This D’var Torah is in Z’chus L’Ilui Nishmas my sister Kayla Rus Bas Bunim Tuvia A”H, my grandfather Dovid Tzvi Ben Yosef Yochanan A”H,  & my great aunt Rivkah Sorah Bas Zev Yehuda HaKohein in Z’chus L’Refuah Shileimah for:
-My father Bunim Tuvia Ben Channa Freidel
-My grandfather Moshe Ben Breindel, and my grandmothers Channah Freidel Bas Sarah, and Shulamis Bas Etta
-Miriam Liba Bas Devora
-Mordechai Shlomo Ben Sarah Tili
-And all of the Cholei Yisrael
-It should also be a Z’chus for an Aliyah of the holy Neshamah of Dovid Avraham Ben Chiya Kehas—R’ Dovid Winiarz ZT”L as well as the Neshamos of those whose lives were taken in terror attacks (Hashem Yikom Damam), and a Z’chus for success for Tzaha”l as well as the rest of Am Yisrael, in Eretz Yisrael and in the Galus.


הַפְטָרָה שֶׁל פַּרָֺשַת וַיֵּצֵא

(11:7-12:5 or 11:7-13:5,  according to the Sephardic traditions)

“Forgotten Flights”

The Haftarah for Parshas Vayeitzei is taken from one of the lyrical prophecies of Hoshei’a which makes unmistakable references to the life of Yaakov Avinu, the protagonist of our Sidrah.

Just to get some background on Hoshei’a for a moment, as a prophet, Hoshei’a would typically address “Ephrayim”* which is one of the code names for the Northern Kingdom of Israel which consisted of the ten tribes which seceded from Yehudah, or the Davidic, Southern Kingdom, and adopted foreign gods in the process.

(*The name “Ephrayim” comes from that of Yaakov’s grandson from his son Yosef, and is used to describe the Northern Kingdom seemingly because the royal house resided in the territory of Ephrayim and perhaps since first king of the Northern Kingdom was Yarav’am Ben Nevat of the tribe of Ephrayim.)

Now, it is in Hoshei’a’s rebuke of Northern Kingdom that for some reason, he evokes the memory of Yaakov’s past. So, the question is what exactly Hoshei’a is rebuking the B’nei Yisrael about that he makes reference to Yaakov Avinu?

So, let’s first take a look at the actual reference that our Haftarah makes to Yaakov. And, here is where Parshas Vayeitzei comes in [Hoshei’a 12:13]; “Vayivrach Yaakov S’deih Aram Vaya’avod Yisrael B’Ishah U’V’Ishah Shamar”-“And Yaakov fled to a field of Aram, and Yisrael served (for) a woman, and (for) a woman he waited (or guarded [sheep]).”

Obviously, the Navi is referring to Yaakov’s stay at Lavan’s home where he earned a livelihood and married his wives. As an interesting aside, this verse itself might hint to Yaakov’s two main wives, Rochel and Leah, as it mentions the word Ishah, woman, twice; the first time where it says that Yaakov worked for a wife might be a reference to Leah whom he married first after seven years of labor, while the second woman for whom Yisrael “waited” might be a reference to Rochel whom he truly anticipated being with and could only be with after waiting another seven days (this is not to ignore the fact that Yaakov’s work was primarily intended for Rochel; he ended up working to earn them both, but he waited for Rochel). Either way, there’s our shout-out to Parshas Vayeizei in our Haftarah.

The problem is that it really seems to be nothing more than just that, a shout-out. This verse appears to be the only one that actually relates to Vayeitzei. After this shout-out verse, the Navi proceeds to talk briefly about to the Exodus from Egypt, after which it describes the sins of Ephrayim. So, the question then is what the real relationship between Vayeitzei and the Haftarah is. Is there nothing more than this one-liner connection?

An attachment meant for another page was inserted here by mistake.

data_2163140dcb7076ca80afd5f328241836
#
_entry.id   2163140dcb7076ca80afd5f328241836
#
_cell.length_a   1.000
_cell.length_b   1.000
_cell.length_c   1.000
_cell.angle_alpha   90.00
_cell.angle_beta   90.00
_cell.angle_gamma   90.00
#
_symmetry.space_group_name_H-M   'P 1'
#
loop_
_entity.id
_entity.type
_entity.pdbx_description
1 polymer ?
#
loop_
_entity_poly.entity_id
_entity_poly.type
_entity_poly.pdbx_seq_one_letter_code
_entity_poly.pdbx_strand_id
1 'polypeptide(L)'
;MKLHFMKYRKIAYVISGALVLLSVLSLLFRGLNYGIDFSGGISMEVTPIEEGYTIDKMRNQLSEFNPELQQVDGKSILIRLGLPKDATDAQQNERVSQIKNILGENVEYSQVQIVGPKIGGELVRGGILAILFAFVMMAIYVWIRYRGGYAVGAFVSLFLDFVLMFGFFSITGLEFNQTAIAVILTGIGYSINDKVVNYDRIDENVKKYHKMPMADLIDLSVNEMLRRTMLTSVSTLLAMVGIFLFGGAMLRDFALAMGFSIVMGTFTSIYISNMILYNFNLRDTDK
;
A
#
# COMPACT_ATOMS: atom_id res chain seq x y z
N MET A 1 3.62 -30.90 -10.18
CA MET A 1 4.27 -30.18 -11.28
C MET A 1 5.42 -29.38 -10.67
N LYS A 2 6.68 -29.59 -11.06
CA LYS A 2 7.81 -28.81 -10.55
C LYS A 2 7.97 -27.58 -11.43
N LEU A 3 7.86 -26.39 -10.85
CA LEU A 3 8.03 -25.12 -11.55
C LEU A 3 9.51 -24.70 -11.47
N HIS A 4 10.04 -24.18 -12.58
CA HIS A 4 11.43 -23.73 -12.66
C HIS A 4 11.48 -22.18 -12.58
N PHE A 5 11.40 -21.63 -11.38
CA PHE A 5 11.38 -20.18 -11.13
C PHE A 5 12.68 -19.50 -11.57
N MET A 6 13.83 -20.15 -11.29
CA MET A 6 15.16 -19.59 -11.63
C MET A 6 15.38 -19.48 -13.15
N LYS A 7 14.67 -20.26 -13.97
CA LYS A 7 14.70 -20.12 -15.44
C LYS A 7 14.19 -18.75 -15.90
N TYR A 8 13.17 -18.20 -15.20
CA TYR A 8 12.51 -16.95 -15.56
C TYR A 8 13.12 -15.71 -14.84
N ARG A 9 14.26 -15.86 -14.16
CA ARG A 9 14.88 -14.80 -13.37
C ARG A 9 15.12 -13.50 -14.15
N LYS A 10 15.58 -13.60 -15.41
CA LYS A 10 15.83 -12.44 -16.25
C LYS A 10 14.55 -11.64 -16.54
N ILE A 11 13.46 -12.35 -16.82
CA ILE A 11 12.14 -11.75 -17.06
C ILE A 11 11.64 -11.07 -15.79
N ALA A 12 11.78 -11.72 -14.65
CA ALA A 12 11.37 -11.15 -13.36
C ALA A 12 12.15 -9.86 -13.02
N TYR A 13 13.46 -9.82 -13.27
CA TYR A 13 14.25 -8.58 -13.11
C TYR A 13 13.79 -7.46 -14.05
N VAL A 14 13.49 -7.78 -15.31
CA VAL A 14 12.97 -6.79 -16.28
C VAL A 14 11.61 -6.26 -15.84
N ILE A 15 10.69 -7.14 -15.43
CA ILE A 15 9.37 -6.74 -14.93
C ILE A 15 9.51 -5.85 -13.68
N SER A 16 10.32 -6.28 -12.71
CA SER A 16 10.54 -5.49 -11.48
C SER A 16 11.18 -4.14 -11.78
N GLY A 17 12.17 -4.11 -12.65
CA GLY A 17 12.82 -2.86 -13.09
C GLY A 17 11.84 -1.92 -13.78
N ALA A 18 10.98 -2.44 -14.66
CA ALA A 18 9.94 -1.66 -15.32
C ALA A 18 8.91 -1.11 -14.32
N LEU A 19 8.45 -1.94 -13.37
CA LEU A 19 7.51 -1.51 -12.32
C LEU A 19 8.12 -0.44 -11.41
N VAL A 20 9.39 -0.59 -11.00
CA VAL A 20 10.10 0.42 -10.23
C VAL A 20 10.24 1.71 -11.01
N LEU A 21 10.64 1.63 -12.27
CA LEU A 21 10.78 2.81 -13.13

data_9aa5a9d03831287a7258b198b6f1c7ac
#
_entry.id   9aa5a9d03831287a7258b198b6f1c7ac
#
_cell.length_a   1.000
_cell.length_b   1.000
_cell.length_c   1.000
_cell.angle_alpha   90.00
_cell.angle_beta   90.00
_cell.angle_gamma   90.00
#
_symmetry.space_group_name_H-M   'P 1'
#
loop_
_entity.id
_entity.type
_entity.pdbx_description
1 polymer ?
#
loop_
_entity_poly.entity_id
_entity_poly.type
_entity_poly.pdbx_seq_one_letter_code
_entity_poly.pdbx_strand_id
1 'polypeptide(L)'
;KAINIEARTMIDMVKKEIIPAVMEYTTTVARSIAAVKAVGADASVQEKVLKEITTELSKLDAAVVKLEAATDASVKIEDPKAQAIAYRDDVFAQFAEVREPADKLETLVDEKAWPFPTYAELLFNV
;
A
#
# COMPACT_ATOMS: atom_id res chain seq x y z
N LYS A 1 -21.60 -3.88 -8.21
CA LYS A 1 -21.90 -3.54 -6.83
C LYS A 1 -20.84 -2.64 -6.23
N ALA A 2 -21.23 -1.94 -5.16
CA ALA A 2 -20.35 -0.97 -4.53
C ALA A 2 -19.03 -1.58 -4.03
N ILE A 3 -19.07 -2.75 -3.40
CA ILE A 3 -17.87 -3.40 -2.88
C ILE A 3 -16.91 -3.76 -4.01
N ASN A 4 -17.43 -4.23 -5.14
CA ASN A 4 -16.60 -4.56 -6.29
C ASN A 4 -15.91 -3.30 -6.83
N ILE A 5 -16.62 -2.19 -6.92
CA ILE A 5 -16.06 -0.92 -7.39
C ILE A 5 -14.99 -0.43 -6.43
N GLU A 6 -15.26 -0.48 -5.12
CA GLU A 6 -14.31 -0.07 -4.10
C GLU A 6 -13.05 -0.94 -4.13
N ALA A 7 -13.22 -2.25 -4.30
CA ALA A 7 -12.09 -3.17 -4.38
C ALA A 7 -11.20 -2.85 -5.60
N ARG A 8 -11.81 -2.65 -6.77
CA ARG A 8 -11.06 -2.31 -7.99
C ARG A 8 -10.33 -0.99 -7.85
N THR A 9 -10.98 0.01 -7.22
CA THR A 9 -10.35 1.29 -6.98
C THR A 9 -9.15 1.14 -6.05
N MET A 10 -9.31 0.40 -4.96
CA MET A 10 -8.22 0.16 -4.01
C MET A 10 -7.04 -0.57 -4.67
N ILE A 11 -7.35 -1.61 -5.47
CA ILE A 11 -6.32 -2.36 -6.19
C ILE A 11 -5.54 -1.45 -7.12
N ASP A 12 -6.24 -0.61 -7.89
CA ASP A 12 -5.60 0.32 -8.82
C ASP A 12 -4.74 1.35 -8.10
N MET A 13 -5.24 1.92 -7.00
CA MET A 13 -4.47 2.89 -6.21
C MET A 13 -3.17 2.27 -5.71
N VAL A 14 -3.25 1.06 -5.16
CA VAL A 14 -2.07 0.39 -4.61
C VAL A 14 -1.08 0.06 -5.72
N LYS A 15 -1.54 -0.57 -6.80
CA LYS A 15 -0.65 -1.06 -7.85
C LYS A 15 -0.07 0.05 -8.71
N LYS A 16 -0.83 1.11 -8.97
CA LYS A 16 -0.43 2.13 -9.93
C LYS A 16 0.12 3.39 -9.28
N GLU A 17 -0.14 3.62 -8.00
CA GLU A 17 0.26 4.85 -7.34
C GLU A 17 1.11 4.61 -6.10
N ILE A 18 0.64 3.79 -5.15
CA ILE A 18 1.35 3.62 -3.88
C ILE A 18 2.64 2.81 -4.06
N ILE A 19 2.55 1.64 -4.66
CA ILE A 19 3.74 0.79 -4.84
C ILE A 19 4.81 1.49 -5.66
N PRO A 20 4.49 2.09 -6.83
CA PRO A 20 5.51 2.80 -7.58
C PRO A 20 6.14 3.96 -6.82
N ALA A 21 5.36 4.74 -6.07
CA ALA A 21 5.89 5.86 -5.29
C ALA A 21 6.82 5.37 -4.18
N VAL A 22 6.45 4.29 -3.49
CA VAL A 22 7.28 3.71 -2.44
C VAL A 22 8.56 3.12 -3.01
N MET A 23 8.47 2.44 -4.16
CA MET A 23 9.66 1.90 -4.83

In order to answer this question, we have to first understand why it is that Hoshei’a gives Yaakov Avinu this shout-out in the first place. What does Yaakov’s life in Charan/Aram have to do with the rest of his discussion concerning the Northern Kingdom? What is the Navi trying to convey to Ephrayim by referencing Vayeitzei?

Now, in order to answer that question, we need to take a look at the other historical shout-out which the Navi makes, the Exodus. As was mentioned, after referencing Yaakov in Aram, the Navi mentions Egypt [12:14]; “U’V’Navi He’elah Hashem Es Yisrael MiMitzrayim U’V’Navi Nishmar”-“And with a prophet, Hashem brought Yisrael up from Egypt, and with a Navi, he (Yisrael) was guarded.”
If we’re paying attention, not just to the reference itself, but to the presentation of this reference, we will notice that its wording directly parallels the previous reference to Yaakov Avinu. Before, the Navi said that for a woman Yaakov worked and for a woman, Yisrael waited or guarded (Shamar). Now, it’s saying that with a prophet, G-d took Israel out of Egypt, and with a Navi, Israel itself was guarded (Nishmar).

Now, why is this important? Because it tells us that the Navi wanted us to compare the two stories, Yaakov in Aram and the B’nei Yisrael in Mitzrayim.

As it happens, many contemporary Tanach scholars (R’ David Fohrman among them) have noted that the themes and texts of those two stories in the Torah seem to parallel one another, as both involve a protagonist who is exiled from home, engaged in bondage at the hands of a crooked villain, the first protagonist being Yaakov and the second being the nation that descended from him. More strikingly, in both stories, the Torah tells us that when the enslaved protagonists flee from their respective houses of bondage, the tyrant hears of their flights and pursues them, using the same exact language for both stories; “Vayugad L’Lavan BaYom HaSh’lishi Ki Varach Yaakov”-“And it was told to Lavan on the third day that Yaakov had fled…” [Bereishis 31:21]; “Vayugad L’Melech Mitzrayim Ki Varach HaAm…”-“And it was told to the king of Egypt that the nation had fled…” [Shemos 14:5].

But even earlier, Chazzal drew the connection between the two bondage stories when they wrote Lavan into the Haggadah under the passage of Arami Oveid Avi (which came originally from Mikra Bikurim [Devarim 26:5-12]), comparing Lavan to the Pharaoh of Exodus. There, the passage itself juxtaposes our forefathers’ Aramean past to their progeny’s Egyptian bondage.

But apparently, even earlier than Chazzal, we see that the Navi intended to draw such a connection between our forefather and his progeny in their times of struggle.